Launch Pad #2: Imaging
July 25, 2010
This is a really blurry picture because I was taking it without a flash. But I thought it would be cool to see what this stuff looks like in process. What we’re looking at: this is an image of the Ring Nebula taken at the Red Buttes Observatory, which houses the University of Wyoming’s 24″ telescope. Remember I said there were two computers? This is the one collecting data from the telescope. I have to confess, it’s a little disappointing not actually looking through an eyepiece on the big huge telescope to very distant astronomical objects. But it turns out in a lot of cases our eyes just aren’t good enough to see them. So while it’s easy to think this is just another picture of a well-known astronomical object, I had to remember that this particular picture was taken just a few minutes previously. So while I’ve seen lots of prettier pictures of the Ring Nebula, I will never see one cooler than this one.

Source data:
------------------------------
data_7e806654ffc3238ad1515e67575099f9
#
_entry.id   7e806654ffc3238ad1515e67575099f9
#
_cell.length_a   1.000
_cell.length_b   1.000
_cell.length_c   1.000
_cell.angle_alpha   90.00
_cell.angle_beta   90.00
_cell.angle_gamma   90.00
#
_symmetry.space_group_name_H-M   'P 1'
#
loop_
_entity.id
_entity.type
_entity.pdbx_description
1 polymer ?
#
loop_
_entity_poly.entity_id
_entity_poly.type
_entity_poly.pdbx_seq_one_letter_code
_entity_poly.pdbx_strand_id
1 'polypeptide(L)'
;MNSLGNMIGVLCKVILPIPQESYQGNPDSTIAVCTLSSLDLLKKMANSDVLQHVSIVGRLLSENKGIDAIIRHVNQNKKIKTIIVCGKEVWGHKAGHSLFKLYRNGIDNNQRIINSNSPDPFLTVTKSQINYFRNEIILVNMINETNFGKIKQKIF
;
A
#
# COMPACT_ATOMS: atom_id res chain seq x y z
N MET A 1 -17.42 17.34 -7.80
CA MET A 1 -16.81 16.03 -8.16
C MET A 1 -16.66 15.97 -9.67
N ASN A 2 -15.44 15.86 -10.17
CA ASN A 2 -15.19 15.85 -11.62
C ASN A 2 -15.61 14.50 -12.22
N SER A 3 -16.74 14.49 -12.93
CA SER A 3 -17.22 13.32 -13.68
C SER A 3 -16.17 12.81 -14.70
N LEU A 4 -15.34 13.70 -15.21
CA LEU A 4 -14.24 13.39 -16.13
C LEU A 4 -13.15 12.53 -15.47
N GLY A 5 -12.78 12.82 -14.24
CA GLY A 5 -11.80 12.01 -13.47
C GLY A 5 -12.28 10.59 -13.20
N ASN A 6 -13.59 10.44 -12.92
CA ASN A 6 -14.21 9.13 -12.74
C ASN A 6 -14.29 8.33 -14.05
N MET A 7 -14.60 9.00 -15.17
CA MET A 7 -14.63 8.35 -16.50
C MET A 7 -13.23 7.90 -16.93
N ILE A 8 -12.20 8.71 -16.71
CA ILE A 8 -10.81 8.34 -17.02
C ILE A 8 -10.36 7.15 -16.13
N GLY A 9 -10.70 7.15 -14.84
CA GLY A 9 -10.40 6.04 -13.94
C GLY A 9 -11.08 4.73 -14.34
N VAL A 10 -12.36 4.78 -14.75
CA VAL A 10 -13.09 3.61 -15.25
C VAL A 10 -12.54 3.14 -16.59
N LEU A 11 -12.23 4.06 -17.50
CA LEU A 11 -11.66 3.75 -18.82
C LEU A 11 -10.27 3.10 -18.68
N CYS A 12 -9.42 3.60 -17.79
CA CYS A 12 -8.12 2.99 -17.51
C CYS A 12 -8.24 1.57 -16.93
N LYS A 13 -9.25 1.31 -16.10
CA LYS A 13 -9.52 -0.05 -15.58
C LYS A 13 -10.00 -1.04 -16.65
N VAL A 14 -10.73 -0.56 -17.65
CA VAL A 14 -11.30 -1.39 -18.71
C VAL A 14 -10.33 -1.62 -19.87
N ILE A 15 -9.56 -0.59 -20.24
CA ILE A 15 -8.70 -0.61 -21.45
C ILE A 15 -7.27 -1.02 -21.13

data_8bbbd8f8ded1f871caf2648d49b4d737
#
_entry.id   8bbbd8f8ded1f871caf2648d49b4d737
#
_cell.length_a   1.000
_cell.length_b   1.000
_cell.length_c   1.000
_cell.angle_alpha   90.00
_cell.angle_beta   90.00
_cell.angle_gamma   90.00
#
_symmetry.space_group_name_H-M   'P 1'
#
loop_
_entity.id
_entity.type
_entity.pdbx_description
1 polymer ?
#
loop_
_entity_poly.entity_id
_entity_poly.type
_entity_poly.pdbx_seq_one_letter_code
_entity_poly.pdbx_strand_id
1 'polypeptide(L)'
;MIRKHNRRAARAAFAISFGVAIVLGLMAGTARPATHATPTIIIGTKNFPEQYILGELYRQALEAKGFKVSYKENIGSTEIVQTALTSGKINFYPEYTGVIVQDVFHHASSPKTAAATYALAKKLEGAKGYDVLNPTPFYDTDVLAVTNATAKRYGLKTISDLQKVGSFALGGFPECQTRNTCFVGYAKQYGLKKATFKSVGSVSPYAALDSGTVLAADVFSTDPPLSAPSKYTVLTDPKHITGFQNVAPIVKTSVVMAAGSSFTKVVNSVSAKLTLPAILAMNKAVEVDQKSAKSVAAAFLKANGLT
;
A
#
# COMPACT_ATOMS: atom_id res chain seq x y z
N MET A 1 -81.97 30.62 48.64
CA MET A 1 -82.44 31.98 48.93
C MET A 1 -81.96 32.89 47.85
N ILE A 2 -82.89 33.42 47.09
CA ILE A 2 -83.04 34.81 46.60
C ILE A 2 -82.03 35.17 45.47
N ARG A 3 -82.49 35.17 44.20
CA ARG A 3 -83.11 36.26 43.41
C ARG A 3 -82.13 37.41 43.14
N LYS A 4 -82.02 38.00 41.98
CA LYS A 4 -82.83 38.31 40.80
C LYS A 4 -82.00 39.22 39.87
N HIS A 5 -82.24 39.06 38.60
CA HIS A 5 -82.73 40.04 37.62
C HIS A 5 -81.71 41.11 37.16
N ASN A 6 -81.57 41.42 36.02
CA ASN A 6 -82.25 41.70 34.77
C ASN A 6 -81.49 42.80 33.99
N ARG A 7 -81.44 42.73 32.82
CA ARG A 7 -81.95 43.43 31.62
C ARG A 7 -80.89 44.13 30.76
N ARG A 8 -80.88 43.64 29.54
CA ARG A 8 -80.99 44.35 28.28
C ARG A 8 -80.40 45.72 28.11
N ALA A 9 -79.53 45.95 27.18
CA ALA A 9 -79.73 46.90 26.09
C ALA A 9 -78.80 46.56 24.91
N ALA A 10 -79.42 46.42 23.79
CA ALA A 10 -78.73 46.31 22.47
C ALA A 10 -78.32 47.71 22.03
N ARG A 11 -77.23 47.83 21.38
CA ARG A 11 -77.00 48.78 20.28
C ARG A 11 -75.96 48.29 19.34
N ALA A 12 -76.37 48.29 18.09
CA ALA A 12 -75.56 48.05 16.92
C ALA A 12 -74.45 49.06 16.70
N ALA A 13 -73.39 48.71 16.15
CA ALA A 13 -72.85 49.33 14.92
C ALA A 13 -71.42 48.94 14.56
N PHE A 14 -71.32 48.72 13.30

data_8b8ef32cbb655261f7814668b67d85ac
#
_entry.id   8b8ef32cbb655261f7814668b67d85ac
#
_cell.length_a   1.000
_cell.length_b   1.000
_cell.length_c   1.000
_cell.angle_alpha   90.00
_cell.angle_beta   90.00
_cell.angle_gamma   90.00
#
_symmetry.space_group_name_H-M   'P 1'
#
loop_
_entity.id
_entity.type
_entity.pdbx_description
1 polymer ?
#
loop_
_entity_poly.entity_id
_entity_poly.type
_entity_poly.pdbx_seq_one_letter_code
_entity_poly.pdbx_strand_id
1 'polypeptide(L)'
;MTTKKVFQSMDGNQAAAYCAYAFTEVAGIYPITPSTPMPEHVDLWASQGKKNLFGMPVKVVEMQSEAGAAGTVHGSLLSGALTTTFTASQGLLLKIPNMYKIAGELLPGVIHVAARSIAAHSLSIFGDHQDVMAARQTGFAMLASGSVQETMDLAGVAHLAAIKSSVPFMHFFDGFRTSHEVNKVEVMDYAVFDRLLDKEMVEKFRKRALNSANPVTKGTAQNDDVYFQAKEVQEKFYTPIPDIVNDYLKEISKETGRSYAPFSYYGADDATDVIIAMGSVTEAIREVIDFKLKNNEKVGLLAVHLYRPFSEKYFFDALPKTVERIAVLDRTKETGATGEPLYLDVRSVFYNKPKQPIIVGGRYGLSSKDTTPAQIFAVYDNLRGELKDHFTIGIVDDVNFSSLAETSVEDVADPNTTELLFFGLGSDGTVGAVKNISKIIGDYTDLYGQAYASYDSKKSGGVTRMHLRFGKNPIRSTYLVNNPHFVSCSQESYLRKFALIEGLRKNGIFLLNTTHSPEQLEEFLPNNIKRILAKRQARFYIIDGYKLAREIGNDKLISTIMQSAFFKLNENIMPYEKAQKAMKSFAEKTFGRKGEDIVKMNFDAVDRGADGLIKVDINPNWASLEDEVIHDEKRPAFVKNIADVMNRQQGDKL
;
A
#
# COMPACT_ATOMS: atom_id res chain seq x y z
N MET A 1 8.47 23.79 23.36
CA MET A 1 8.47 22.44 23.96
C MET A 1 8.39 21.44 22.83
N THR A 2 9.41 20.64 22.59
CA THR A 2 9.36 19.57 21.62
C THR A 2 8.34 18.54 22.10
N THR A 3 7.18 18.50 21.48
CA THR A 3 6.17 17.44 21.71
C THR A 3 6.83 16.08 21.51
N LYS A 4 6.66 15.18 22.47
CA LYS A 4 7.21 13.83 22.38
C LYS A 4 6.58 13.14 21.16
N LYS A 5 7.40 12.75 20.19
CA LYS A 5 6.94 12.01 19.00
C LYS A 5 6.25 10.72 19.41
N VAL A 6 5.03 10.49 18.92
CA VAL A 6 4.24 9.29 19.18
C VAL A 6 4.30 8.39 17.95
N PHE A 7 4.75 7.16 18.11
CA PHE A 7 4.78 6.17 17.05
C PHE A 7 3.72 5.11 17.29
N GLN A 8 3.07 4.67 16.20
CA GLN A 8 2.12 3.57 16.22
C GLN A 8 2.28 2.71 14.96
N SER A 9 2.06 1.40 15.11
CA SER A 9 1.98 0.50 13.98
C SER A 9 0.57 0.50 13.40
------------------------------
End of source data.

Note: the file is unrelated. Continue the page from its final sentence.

The right-hand image is the raw data, the left-hand image was made with color filters to bring out different features of the nebula — different kinds of light have varying wavelengths, which can provide lots of information and help astronomers determine how hot a star or other object is, how far away it is, what kind of object it is, and so on. Also, it turns out astronomers really do play around with the colors of various images in arbitrary fashions to make really pretty pictures for press releases and the like. Like this:
On Saturday we got a quick tutorial in the software astronomers use to manipulate images and various filters on astronomical objects. Here’s the awesome picture I made of galaxy M51. Just to reiterate, the colors don’t actually mean anything here because I was kinda messing around. But I made a picture!
Here’s the telescope used to view the above image of the Ring Nebula:
The WIRO telescope looks a little like this, only bigger. Much much bigger.